Cytiva, formerly part of GE Healthcare Life Sciences, agreed to collaborate with Takara Bio to manufacture a DNA vaccine candidate for COVID-19. Along with Osaka University and AnGes, Takara Bio is working on a plasmid vaccine to generate the SARS-CoV-2 protein that would become an antigen, and help people develop immunity against the virus.
Ryuichi Morishita, MD, PhD, the professor at Osaka University who designed the plasmid DNA, explains that “Beyond the potential clinical benefit of the vaccine, plasmid DNA allows faster response in case of outbreak of an infectious disease.” Plasmid DNA can be biomanufactured in large quantities relatively quickly, according to Emmanuel Ligner, president and CEO of Cytiva.
“Speed will make the difference in saving lives,” says Koichi Nakao, president and CEO of Takara Bio. “With the right process design, prioritization of equipment and consumables, we can ramp up clinical production and accelerate the results of a clinical trial. As a CMO company, we are proud to be contributing to fast delivery of the vaccines and therefore helping defeat the COVID-19 pandemic as early as possible.”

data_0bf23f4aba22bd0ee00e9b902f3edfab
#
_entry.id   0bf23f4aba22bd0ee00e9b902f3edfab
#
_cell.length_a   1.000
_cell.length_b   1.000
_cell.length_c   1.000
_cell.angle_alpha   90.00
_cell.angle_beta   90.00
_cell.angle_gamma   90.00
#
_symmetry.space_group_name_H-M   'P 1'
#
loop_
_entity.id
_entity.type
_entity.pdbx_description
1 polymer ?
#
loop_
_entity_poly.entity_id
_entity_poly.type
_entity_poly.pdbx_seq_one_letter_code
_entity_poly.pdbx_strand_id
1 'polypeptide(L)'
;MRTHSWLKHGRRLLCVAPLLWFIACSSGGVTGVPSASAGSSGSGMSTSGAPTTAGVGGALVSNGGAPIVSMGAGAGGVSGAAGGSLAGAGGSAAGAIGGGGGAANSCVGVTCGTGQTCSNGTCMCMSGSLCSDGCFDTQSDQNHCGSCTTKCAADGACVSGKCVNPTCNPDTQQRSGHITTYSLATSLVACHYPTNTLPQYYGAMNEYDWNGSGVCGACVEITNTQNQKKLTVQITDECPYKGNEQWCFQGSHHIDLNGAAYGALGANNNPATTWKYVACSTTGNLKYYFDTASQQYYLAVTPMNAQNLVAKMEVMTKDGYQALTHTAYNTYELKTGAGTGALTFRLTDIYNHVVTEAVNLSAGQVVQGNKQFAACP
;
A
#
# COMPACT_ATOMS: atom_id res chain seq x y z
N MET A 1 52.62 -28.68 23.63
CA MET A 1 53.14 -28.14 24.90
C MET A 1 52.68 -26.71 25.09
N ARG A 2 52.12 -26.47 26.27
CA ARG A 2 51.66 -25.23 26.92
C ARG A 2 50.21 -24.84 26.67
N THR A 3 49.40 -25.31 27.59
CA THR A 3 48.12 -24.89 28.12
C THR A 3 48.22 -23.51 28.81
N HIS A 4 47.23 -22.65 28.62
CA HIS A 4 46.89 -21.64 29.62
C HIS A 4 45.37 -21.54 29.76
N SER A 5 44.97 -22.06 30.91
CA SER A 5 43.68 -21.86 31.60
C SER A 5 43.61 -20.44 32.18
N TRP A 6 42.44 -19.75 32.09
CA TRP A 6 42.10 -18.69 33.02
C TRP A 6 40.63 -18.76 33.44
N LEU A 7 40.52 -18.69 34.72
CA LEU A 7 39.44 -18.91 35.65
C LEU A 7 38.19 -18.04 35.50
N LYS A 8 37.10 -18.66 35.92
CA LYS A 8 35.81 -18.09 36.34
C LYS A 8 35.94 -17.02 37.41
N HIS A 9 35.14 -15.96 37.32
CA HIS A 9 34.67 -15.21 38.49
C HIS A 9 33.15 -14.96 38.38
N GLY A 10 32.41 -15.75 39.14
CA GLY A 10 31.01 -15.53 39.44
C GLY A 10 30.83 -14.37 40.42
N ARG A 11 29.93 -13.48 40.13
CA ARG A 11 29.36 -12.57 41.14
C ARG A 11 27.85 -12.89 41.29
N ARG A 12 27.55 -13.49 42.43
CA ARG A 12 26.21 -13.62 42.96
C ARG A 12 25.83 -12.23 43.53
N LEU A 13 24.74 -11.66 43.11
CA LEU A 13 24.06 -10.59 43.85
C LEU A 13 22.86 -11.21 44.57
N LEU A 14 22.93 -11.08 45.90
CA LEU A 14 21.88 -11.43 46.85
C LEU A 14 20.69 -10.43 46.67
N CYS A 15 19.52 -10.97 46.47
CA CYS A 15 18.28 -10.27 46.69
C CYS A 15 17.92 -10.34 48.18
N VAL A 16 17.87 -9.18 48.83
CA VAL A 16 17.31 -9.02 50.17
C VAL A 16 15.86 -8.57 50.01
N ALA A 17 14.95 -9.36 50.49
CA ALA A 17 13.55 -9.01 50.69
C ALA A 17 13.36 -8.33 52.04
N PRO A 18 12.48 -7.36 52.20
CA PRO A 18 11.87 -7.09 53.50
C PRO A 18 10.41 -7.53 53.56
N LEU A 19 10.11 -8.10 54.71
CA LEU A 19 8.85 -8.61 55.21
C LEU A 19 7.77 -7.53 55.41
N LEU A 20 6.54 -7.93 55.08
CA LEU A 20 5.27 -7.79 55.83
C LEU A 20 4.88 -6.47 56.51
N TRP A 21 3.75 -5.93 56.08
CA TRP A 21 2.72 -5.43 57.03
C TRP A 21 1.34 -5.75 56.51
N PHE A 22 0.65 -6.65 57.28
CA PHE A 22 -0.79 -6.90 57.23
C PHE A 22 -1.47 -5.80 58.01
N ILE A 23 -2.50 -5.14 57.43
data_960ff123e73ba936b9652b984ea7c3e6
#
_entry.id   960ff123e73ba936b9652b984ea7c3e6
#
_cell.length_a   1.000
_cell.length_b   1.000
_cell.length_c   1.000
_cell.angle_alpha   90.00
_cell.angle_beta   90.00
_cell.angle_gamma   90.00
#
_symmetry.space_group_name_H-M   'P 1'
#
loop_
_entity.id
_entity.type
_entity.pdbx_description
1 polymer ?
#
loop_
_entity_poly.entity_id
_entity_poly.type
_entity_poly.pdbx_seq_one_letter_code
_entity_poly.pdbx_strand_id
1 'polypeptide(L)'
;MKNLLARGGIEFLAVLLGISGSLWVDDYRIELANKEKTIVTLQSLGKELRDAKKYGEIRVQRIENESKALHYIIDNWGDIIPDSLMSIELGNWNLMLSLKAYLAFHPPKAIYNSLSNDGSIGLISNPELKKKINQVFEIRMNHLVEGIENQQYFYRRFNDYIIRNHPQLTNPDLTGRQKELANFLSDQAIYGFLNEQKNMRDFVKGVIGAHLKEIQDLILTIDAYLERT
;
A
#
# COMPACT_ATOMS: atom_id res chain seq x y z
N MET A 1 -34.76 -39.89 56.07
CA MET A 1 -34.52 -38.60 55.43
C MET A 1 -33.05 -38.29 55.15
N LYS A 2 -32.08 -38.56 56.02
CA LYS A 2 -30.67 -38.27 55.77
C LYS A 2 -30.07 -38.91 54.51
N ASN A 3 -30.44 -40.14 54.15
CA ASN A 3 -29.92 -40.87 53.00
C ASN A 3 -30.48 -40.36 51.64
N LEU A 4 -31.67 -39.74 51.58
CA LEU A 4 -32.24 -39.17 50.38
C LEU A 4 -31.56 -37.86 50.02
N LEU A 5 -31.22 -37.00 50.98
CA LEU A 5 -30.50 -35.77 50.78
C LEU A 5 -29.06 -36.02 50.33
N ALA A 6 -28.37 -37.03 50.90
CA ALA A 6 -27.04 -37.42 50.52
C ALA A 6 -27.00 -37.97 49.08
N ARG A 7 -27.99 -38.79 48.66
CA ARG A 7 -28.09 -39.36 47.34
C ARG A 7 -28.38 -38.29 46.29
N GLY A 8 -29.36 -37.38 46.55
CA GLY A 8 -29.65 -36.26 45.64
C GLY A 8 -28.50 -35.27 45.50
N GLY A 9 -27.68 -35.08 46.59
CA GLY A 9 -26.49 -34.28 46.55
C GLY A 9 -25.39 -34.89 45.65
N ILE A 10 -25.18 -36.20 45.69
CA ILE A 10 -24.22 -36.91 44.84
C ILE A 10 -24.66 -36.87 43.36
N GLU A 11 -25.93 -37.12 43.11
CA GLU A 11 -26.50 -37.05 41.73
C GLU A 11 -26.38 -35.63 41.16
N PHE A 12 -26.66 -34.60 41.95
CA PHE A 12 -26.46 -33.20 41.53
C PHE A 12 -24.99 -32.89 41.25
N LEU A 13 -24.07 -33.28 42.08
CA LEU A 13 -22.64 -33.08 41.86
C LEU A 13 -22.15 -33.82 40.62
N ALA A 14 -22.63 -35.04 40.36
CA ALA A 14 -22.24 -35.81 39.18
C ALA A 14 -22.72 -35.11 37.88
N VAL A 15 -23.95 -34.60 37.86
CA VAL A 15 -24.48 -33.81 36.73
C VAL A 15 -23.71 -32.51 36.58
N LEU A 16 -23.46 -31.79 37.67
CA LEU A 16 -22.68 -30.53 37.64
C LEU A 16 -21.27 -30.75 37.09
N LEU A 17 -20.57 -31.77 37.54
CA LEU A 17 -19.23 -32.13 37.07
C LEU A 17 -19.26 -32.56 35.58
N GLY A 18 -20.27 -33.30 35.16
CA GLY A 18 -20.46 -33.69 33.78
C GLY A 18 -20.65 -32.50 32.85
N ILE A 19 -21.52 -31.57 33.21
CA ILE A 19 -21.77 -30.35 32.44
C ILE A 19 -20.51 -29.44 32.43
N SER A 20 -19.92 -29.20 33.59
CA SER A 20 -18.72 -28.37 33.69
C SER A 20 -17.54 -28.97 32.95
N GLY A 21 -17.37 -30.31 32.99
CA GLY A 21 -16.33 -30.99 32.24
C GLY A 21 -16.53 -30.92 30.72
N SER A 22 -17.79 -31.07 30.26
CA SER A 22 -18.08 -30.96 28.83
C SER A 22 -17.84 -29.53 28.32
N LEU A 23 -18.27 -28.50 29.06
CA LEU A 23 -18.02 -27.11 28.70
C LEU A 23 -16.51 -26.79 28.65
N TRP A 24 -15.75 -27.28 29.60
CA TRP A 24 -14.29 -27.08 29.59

“For Japan and for the world, this is important to move quickly to tackle COVID-19 from diagnostics to therapies, like this potential vaccine,” adds Ligner. “Cytiva’s entire organization is moving swiftly and decisively to respond to such a unique challenge. This work with Takara Bio, Osaka University, and AnGes is a great example of working together to improve access to life-changing therapies.”
DNA vaccines are said to be safely manufactured in a short period of time without using any dangerous pathogens. By injecting circular DNA (plasmid DNA) that encodes the protein of the target pathogen, the pathogen protein is produced in the body and immunity to the pathogen is generated. Unlike attenuated vaccines, it has no pathogenicity.